Night Wings

( 2 )


My dream from last night haunts me. I am still running, still trying to hide from something I cannot see. I know that it sees me with eyes that can pierce the darkness. I know that it hungers to take my life.

Paul has always believed in the power of dreams. He knows that they are often warnings. Warnings that should be taken very seriously.

Now his nightmare visions of a predatory winged creature are becoming all too real. And though Paul has ...

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Night Wings

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My dream from last night haunts me. I am still running, still trying to hide from something I cannot see. I know that it sees me with eyes that can pierce the darkness. I know that it hungers to take my life.

Paul has always believed in the power of dreams. He knows that they are often warnings. Warnings that should be taken very seriously.

Now his nightmare visions of a predatory winged creature are becoming all too real. And though Paul has always depended on the wisdom of his Abenaki ancestors' stories to guide his footsteps, no monster tale could have prepared him for what he is about to encounter, alone, at the top of one of the most dangerous mountains in the world.

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Editorial Reviews

ALA Booklist
“Bruchac’s fast-moving tale is steeped in Indian lore that injects this otherwise straightforward thriller with a sense of meaning and even spirituality. A perfect book to gobble up in a single, sweaty sitting.”
Children's Literature - Uma Krishnaswami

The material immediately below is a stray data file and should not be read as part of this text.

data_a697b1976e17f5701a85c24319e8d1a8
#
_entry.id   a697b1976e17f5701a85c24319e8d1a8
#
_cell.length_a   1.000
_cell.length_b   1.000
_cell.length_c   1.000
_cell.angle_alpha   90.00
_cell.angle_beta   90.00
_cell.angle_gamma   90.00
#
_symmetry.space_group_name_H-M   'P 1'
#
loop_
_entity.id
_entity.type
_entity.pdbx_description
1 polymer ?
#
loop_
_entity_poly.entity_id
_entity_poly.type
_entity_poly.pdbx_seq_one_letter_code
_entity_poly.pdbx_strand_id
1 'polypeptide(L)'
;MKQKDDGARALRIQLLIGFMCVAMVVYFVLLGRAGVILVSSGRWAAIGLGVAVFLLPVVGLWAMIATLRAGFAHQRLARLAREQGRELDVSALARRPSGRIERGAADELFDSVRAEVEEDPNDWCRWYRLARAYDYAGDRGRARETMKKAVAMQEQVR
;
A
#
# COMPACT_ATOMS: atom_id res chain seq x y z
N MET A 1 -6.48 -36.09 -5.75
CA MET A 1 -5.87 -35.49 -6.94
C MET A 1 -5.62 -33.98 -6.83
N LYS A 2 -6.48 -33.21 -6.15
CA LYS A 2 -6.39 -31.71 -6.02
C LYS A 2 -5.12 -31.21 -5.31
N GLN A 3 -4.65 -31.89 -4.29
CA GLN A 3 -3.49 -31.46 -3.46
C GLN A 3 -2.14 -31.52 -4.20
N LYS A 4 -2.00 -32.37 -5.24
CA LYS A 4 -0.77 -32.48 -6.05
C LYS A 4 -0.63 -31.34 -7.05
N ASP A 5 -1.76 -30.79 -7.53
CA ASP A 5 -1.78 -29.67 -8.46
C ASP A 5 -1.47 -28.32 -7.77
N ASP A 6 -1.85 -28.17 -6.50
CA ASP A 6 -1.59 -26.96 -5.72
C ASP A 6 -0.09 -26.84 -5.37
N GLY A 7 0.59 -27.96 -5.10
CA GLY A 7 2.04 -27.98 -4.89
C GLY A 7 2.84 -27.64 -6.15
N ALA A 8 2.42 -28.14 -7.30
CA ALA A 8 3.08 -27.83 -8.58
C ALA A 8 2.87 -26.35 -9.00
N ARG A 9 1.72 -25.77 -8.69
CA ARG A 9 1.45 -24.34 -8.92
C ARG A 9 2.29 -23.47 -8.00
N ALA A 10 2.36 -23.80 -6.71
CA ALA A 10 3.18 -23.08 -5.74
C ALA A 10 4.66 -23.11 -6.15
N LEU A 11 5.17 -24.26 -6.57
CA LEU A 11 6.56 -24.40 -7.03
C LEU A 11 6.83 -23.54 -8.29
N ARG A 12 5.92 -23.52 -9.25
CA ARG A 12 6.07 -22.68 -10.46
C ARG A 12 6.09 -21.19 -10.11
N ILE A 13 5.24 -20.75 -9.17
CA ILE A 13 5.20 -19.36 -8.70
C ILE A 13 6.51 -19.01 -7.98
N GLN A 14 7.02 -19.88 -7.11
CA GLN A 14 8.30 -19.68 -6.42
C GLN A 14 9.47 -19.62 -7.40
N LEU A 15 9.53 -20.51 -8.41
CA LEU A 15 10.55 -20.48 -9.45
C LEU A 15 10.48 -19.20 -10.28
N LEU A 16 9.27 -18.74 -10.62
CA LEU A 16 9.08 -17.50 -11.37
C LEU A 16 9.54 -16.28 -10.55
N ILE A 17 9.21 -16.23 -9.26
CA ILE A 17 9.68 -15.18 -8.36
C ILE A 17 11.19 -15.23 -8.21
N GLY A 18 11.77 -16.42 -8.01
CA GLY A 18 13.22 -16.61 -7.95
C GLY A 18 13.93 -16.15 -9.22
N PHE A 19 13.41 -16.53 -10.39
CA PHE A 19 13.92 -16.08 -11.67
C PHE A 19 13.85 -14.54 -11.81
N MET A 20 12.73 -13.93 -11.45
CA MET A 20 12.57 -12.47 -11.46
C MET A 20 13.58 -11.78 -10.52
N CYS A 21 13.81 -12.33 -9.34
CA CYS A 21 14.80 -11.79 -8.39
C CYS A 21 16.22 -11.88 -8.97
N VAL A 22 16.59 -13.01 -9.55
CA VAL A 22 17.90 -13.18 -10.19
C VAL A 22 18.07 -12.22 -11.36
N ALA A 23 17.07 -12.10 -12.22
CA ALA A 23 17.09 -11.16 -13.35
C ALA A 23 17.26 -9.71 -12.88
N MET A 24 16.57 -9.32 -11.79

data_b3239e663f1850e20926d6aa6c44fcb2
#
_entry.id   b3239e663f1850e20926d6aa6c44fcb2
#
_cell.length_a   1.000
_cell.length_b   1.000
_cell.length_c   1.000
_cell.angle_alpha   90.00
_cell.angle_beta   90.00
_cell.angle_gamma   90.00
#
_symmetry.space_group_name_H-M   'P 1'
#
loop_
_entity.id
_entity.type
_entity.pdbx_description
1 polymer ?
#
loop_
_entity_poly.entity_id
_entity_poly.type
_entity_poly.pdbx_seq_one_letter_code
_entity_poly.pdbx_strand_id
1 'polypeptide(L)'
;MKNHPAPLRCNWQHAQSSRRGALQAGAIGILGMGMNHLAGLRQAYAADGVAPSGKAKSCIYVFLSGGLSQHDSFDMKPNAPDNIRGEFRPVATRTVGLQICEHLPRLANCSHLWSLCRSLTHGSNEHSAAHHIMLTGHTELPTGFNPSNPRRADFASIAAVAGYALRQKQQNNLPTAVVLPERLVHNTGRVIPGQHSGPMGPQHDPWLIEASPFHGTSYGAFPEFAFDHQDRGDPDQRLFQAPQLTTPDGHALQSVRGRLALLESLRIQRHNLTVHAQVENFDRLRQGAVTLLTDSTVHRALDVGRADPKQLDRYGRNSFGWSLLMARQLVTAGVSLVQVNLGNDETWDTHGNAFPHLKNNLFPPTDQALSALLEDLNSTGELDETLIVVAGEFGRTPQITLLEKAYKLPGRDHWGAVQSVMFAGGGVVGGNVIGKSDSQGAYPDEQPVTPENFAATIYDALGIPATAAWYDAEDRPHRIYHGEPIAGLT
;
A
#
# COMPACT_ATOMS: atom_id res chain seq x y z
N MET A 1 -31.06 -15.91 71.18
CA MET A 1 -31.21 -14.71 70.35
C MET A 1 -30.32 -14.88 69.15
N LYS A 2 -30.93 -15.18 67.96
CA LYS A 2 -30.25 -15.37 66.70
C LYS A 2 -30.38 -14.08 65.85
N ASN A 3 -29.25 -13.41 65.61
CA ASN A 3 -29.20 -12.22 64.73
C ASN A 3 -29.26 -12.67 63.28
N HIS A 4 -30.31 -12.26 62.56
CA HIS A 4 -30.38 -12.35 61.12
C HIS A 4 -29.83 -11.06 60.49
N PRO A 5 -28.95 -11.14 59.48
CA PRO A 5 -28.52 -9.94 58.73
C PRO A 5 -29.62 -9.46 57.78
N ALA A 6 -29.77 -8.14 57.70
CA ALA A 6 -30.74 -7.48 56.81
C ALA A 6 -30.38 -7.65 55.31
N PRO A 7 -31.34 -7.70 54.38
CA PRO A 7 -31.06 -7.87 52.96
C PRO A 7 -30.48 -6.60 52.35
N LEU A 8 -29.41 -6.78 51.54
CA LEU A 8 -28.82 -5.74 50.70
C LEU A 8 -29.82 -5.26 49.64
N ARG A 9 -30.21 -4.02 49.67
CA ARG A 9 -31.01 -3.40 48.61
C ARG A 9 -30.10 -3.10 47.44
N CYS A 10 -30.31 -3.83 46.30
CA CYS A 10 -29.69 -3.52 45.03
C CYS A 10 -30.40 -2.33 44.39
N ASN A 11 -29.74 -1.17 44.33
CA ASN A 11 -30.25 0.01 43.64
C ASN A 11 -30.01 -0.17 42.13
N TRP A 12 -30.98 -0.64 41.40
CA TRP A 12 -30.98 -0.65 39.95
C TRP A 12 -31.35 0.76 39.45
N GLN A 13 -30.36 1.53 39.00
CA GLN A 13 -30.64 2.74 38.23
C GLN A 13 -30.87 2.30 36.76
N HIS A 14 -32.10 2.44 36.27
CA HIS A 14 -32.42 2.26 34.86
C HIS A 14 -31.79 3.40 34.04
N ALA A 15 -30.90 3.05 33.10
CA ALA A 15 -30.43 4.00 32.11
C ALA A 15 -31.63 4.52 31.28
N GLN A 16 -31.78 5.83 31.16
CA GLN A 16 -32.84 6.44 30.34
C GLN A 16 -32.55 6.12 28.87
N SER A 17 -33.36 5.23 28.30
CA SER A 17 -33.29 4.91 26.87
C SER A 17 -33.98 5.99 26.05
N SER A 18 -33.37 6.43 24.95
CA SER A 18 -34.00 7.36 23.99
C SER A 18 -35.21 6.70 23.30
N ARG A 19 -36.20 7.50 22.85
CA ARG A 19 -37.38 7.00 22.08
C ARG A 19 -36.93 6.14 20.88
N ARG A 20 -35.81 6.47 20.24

Thirteen-year-old Paul's been having frightening dreams of a winged creature with red eyes that seems to be threatening him. His ripped jacket and the ache left in his shoulder begin the story in a prologue that appropriately mingles the real and fantastic worlds. In vintage Bruchac fashion (Skeleton Man, Whisper in the Dark) there are no portals here marking the transition from magical to real, so one realm is not privileged over the other. Paul's military parents are both now deployed to "a war zone in the Middle East," and Paul is going to stay with his Grampa Peter. Part adventure story, part coming of age, this is a well-paced tale that pits good guys against bad guys. The villain is a fortune hunter who, along with his sidekicks, is after the fabled treasure reputed to be hidden on top of the mountain, and who wants Grampa to play guide. The gang of bad guys offers several suitable counterpoints to Grampa's humor and Paul's growing courage. For the most part, this keeps the pages turning, even if the caricature of the Stazi character begs the question of why it is still considered acceptable to stereotype a certain kind of German. Tying with Grampa for star billing in this book is Pmola—in the Abenaki tradition, the legendary winged denizen of the upper reaches of Mount Washington. Paul's encounter with Pmola leads to a nice twist that launches him back, in the end into the new school year, enabling him to begin it with a new optimism about himself and his capabilities. The passage of time is handled in interesting ways; the interminable dragging of tense moments that Paul experiences on the mountain is contrasted with the sense of time passing differently for hisoverseas parents. Bearing Bruchac's trademark combination of wit and wisdom, this is a nice addition to contemporary middle grade fiction featuring American Indian characters and themes. Reviewer: Uma Krishnaswami